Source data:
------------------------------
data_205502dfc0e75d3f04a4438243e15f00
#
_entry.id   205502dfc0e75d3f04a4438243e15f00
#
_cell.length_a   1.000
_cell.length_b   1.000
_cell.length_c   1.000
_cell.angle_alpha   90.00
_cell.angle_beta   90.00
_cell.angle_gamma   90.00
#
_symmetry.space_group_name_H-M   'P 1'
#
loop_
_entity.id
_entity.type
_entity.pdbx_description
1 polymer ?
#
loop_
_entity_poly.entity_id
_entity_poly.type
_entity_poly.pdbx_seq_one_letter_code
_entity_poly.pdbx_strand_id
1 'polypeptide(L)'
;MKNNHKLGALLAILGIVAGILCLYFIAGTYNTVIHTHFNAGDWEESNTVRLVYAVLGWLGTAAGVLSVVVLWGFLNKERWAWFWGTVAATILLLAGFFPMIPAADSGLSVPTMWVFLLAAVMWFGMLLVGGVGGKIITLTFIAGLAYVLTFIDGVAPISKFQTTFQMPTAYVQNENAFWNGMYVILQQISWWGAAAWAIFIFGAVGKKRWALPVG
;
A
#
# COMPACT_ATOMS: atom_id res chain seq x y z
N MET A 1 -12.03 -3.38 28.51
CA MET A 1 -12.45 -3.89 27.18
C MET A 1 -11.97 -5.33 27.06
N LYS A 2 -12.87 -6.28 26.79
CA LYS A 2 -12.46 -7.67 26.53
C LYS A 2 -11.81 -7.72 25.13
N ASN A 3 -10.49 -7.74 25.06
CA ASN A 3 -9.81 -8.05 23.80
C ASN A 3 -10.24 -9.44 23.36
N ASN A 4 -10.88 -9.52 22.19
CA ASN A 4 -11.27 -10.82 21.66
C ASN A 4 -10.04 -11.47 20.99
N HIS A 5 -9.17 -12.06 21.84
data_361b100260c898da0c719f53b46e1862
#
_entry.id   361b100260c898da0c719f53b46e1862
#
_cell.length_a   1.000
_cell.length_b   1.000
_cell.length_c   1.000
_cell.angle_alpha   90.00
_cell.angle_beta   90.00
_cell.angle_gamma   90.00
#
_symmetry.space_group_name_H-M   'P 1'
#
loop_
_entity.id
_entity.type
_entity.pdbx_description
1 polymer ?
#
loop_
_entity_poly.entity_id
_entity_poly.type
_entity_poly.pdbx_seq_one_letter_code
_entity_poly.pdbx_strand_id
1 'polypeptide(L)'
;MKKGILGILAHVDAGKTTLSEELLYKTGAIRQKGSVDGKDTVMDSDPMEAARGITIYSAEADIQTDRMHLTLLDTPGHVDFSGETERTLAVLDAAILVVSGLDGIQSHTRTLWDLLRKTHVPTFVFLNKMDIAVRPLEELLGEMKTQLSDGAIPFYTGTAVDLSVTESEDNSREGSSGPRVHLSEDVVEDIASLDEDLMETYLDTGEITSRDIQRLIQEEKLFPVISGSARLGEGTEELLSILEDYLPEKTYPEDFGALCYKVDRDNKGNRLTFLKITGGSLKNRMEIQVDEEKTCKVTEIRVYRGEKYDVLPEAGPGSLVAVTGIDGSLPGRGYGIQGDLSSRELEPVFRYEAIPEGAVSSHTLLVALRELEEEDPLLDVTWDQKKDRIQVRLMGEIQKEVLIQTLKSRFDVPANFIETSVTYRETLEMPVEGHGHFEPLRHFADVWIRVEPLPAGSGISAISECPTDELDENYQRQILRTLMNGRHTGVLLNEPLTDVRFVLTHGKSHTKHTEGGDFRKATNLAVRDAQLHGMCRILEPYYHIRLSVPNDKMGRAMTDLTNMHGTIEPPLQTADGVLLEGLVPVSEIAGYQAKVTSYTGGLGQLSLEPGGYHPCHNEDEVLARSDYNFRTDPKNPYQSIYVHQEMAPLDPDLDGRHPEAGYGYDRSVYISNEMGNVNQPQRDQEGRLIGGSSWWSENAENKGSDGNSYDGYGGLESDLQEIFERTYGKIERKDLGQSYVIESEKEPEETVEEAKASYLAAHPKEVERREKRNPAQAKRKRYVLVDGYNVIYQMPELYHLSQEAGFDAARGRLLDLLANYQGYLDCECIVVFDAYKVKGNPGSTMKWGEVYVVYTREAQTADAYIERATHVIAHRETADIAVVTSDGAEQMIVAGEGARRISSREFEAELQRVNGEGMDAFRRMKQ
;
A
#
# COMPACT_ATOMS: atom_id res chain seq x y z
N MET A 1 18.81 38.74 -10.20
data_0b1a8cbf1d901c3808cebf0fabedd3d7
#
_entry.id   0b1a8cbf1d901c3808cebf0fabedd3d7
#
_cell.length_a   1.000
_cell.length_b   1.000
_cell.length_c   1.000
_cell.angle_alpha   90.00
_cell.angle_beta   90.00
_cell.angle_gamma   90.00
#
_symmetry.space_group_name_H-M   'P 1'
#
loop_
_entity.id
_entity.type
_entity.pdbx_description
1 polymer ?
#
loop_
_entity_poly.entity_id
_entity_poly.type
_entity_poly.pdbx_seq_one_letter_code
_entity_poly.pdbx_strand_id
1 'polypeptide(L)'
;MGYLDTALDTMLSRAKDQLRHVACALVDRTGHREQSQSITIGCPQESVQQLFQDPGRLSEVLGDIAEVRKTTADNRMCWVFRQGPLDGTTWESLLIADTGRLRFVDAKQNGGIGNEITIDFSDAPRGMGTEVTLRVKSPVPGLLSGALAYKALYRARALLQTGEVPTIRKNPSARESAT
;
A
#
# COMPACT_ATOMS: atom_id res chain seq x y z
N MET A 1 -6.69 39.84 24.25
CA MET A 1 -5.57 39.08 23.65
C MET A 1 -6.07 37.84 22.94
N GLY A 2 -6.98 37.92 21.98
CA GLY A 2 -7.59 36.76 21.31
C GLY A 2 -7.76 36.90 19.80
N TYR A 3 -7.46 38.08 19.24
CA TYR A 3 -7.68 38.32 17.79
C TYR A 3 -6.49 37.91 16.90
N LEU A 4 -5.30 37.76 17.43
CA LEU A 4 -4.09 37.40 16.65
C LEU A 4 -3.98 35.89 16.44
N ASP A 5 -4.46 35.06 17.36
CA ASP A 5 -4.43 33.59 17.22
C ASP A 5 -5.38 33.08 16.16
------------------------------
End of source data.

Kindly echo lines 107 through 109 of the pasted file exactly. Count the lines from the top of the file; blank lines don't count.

C MET A 1 -6.07 37.84 22.94
N GLY A 2 -6.98 37.92 21.98
CA GLY A 2 -7.59 36.76 21.31